Beliefnet News

By Nicole Neroulias
Religion News Service

(RNS) A federal appeals court in Chicago has ruled that fair-housing laws do not extend to permitting a Jewish resident to nail a mezuzah to a door frame, prompting an outcry from the Jewish community.
The 7th U.S. Circuit Court of Appeals, in a 2-1 ruling on Thursday (July 10), decided the federal Fair Housing Act does not accommodate a resident’s religious requirement to affix the Jewish emblem to a doorway, if the ban on hallway displays applies to everyone regardless of religious beliefs.
The case stems from the condominium association at Shoreline Towers, a Chicago housing complex, enforcing a rule in 2004 banning doormats, shoes, signs and other materials in the hallways.
The Bloch family sued after the repeated removal of their mezuzah — small encased biblical scrolls that are nailed to the entrances of Jewish homes — although the association later adopted a religious exception to the rule.
The Union of Orthodox Jewish Congregations of America criticized the court’s decision, and may appeal to Congress to amend the federal law, said the OU’s Washington director, Nathan J. Diament.
“We believe that irrespective of the facial neutrality of the condo association’s rule, that to ban a Jewish tenant from affixing a mezuzah ought to be viewed as a constructive eviction from their home and thus illegal under the Fair Housing Act,” he said.
Congress may consider amending the law to accommodate mezuzahs and other religious necessities if lawmakers are convinced a ban results in Jews not being able to live in a residence, said Howard M. Friedman, a University of Toledo law professor whose Religion Clause blog follows church-state legal cases.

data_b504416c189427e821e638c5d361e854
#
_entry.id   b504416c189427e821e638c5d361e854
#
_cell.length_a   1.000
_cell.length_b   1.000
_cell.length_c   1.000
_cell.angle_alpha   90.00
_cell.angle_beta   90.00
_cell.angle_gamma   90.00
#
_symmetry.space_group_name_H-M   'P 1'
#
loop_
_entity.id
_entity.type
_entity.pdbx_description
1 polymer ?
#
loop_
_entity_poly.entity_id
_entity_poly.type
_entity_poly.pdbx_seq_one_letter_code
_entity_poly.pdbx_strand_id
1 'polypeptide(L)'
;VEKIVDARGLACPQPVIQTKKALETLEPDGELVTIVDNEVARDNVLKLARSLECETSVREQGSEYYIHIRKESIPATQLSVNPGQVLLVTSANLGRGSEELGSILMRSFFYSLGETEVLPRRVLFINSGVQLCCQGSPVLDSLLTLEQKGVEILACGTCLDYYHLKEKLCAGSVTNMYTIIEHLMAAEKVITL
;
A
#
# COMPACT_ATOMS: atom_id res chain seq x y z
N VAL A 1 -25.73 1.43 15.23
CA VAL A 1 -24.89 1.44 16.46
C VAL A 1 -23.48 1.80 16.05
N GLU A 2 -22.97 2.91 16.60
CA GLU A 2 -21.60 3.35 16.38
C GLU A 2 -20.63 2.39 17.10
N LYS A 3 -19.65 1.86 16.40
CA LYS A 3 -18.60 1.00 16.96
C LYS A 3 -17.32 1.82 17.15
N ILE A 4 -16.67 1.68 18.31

The Bloch family could also appeal to the Supreme Court, but it seems federal judges want to keep these cases in the hands of state and local authorities, he added.
They probably didn’t want every dispute between a condo owner and condo boards going into federal court,” Friedman said. “This ruling didn’t say it was a good thing to have that kind of rule, but it just said that the federal Fair Housing Act doesn’t say anything about it, so it should be dealt with by state law.”
In the last three years, Chicago and Illinois lawmakers have adopted laws guaranteeing tenants’ rights to affix religious symbols to their doors, preventing Shoreline Towers from reverting back to the original ban.
“In this particular case, the issue is moot now,” Friedman said. “It may prompt other states to come up with their own laws, too.”
Copyright 2008 Religion News Service. All rights reserved. No part of this transmission may be distributed or reproduced without written permission.

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